Hearing Loss & an Increased Risk for Depression

Hearing Loss & an Increased Risk for Depression

In Depression, Hearing Health, Hearing Loss, Hearing Loss Treatment, Mental Health, News, Research by Jennifer G. Mayer, Au.D., CCC-A

Jennifer G. Mayer, Au.D., CCC-A

The relation between hearing loss and other negative health outcomes continues to be studied by researchers. We have known for a long time that hearing loss can be related to a higher incidence of accidents and injuries. Those who have trouble hearing audio cues around them may be unaware of the dangers they face, and they may not adequately respond to the environment.

Similarly, we know that those with hearing loss can have a higher stress level in some cases. Without the ability to easily hear, a person can become frustrated, anxious, and even angry in the process of communication. The further effects of stress on overall health are well documented, ranging from back pain to increased risk of heart attacks. More recently, a connection has been established between hearing loss and cognitive decline, including dementia and Alzheimer’s disease.

Though the precise mechanism is unclear, we do know that statistically those with hearing loss are more likely to develop dementia. Furthermore, those with hearing loss are likely to experience a faster decline in cognitive functioning for those who have already experienced the onset of dementia.

Hearing Loss and Depression

With these many health risks associated with hearing loss, researchers have become eager to understand other connections that are yet unexplored. One of these negative mental health outcomes we have known for some time is depression. Though anecdotal reports, as well as individual scientific studies, have documented the relationship between hearing loss and depression, the hearing health community has been waiting for a bigger “meta data” analysis to establish the link more clearly.

The time of big data is now! In a recent report in The Gerontologist, researchers analyzed data from 35 previous studies with a total of 147,148 participants who were at least 60 years old. By combining different measures of hearing loss and depression, the study was able to aggregate many different approaches to the connection. One of the risks of this method is to combine designations that are actually distinct. Although this is always a risk in meta data analysis, the discoveries were quite remarkable.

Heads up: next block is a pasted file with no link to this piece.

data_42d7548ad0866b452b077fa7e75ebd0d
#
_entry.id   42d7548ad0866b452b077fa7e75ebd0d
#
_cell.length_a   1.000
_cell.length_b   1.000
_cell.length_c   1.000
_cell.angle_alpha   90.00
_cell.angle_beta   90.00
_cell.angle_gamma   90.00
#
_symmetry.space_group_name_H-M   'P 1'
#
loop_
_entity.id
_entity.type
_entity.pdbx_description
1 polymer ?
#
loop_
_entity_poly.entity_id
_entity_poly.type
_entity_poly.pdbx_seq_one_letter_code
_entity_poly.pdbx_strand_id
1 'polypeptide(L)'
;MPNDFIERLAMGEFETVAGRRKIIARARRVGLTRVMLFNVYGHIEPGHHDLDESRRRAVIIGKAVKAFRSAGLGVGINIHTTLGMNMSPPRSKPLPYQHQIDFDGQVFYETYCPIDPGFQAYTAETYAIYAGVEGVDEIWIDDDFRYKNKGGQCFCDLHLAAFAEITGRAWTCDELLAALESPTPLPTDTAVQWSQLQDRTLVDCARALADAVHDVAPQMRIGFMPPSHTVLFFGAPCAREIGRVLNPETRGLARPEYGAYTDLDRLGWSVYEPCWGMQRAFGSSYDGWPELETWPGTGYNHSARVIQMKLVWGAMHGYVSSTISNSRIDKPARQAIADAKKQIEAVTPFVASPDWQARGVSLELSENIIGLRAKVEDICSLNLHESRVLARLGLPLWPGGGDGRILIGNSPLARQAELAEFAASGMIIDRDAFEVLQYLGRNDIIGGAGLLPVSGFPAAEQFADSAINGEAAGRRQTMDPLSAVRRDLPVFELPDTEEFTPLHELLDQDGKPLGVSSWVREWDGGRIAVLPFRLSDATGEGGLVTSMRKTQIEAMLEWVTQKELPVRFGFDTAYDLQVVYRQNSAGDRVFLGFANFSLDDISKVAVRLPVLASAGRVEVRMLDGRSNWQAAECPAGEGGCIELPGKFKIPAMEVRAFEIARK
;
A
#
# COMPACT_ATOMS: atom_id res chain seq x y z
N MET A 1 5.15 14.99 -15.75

The study found that these older adults with some form of hearing loss were 47 percent more likely to have symptoms of depression. One of the problems of the study is that it is unclear what the “reference group” for the analysis should be. Are these older adults with hearing loss being compared to older adults without hearing loss? Or are they compared with the entire population? These issues of research design aside, we have some striking new evidence of a connection between hearing loss and depression.

Hearing Loss Affects Different Aspects of Your Life

Individual reports make it clear that the connection between hearing loss and depression works in a many different ways. One of the common connections has to do with social isolation. A person with untreated hearing loss might struggle to communicate. With this struggle to communicate comes a wide range of frustrations and anxieties, sometimes prompting a person to avoid social situations altogether. Rather than go to social events, dinners, and gatherings where spoken conversations may go awry, these people say to themselves, “Why not just stay home?” The problem is that social isolation is highly correlated with depression. Those who don’t have meaningful connections with others can go down a dangerous path to believing that life is no longer worth living. Without love in their lives, these people struggle to see the light of day or hope for the future. The real tragedy is that the snowball of depressive emotions began with something that is often treatable: hearing loss.

Seeking Treatment for Hearing Loss

The connection between hearing loss and depression can happen in many other ways. Indeed, the relationships formed in the mind are as varied as the people who think these thoughts. Yet, one thing is for sure.

Seeking assistance with hearing loss has improved the lives of many people, giving them a newfound sense of joy and relief in the face of such hardship. With this technology available to you, why not take the opportunity to schedule a hearing exam and to seek assistance? You just might be surprised at the difference it can make in your outlook and mental health. Contact us at South Shore Hearing Center today to learn more.